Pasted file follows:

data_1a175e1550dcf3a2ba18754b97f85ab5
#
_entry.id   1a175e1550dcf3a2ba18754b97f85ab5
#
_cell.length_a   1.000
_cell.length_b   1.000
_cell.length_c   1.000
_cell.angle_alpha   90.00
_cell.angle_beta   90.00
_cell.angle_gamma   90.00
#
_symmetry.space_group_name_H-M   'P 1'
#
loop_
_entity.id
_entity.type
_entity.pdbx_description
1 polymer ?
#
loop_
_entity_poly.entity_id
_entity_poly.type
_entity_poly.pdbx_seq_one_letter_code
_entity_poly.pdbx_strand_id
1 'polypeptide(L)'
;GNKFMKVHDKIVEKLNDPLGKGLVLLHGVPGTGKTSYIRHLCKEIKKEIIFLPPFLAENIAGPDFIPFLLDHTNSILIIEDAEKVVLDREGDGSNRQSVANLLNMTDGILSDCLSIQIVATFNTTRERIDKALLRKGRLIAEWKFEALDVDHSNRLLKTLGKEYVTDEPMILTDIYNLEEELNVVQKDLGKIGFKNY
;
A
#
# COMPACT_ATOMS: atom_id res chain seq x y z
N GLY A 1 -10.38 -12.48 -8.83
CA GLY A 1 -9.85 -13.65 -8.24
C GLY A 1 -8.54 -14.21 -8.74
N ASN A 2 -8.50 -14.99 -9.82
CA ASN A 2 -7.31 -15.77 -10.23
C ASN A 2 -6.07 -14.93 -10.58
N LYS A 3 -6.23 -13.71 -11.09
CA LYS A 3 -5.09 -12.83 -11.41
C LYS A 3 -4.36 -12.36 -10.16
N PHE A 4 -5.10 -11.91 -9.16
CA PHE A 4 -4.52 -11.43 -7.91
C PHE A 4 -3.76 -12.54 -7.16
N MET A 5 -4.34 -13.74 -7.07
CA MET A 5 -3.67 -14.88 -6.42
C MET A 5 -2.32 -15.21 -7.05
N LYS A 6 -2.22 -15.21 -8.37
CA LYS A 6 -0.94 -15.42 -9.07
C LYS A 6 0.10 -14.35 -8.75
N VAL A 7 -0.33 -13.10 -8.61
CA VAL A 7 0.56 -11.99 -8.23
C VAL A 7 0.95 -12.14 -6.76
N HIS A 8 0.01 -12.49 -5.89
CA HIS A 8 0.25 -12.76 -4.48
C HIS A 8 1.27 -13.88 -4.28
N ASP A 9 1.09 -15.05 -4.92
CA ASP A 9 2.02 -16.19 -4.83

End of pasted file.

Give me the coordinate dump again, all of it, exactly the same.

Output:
data_1a175e1550dcf3a2ba18754b97f85ab5
#
_entry.id   1a175e1550dcf3a2ba18754b97f85ab5
#
_cell.length_a   1.000
_cell.length_b   1.000
_cell.length_c   1.000
_cell.angle_alpha   90.00
_cell.angle_beta   90.00
_cell.angle_gamma   90.00
#
_symmetry.space_group_name_H-M   'P 1'
#
loop_
_entity.id
_entity.type
_entity.pdbx_description
1 polymer ?
#
loop_
_entity_poly.entity_id
_entity_poly.type
_entity_poly.pdbx_seq_one_letter_code
_entity_poly.pdbx_strand_id
1 'polypeptide(L)'
;GNKFMKVHDKIVEKLNDPLGKGLVLLHGVPGTGKTSYIRHLCKEIKKEIIFLPPFLAENIAGPDFIPFLLDHTNSILIIEDAEKVVLDREGDGSNRQSVANLLNMTDGILSDCLSIQIVATFNTTRERIDKALLRKGRLIAEWKFEALDVDHSNRLLKTLGKEYVTDEPMILTDIYNLEEELNVVQKDLGKIGFKNY
;
A
#
# COMPACT_ATOMS: atom_id res chain seq x y z
N GLY A 1 -10.38 -12.48 -8.83
CA GLY A 1 -9.85 -13.65 -8.24
C GLY A 1 -8.54 -14.21 -8.74
N ASN A 2 -8.50 -14.99 -9.82
CA ASN A 2 -7.31 -15.77 -10.23
C ASN A 2 -6.07 -14.93 -10.58
N LYS A 3 -6.23 -13.71 -11.09
CA LYS A 3 -5.09 -12.83 -11.41
C LYS A 3 -4.36 -12.36 -10.16
N PHE A 4 -5.10 -11.91 -9.16
CA PHE A 4 -4.52 -11.43 -7.91
C PHE A 4 -3.76 -12.54 -7.16
N MET A 5 -4.34 -13.74 -7.07
CA MET A 5 -3.67 -14.88 -6.42
C MET A 5 -2.32 -15.21 -7.05
N LYS A 6 -2.22 -15.21 -8.37
CA LYS A 6 -0.94 -15.42 -9.07
C LYS A 6 0.10 -14.35 -8.75
N VAL A 7 -0.33 -13.10 -8.61
CA VAL A 7 0.56 -11.99 -8.23
C VAL A 7 0.95 -12.14 -6.76
N HIS A 8 0.01 -12.49 -5.89
CA HIS A 8 0.25 -12.76 -4.48
C HIS A 8 1.27 -13.88 -4.28
N ASP A 9 1.09 -15.05 -4.92
CA ASP A 9 2.02 -16.19 -4.83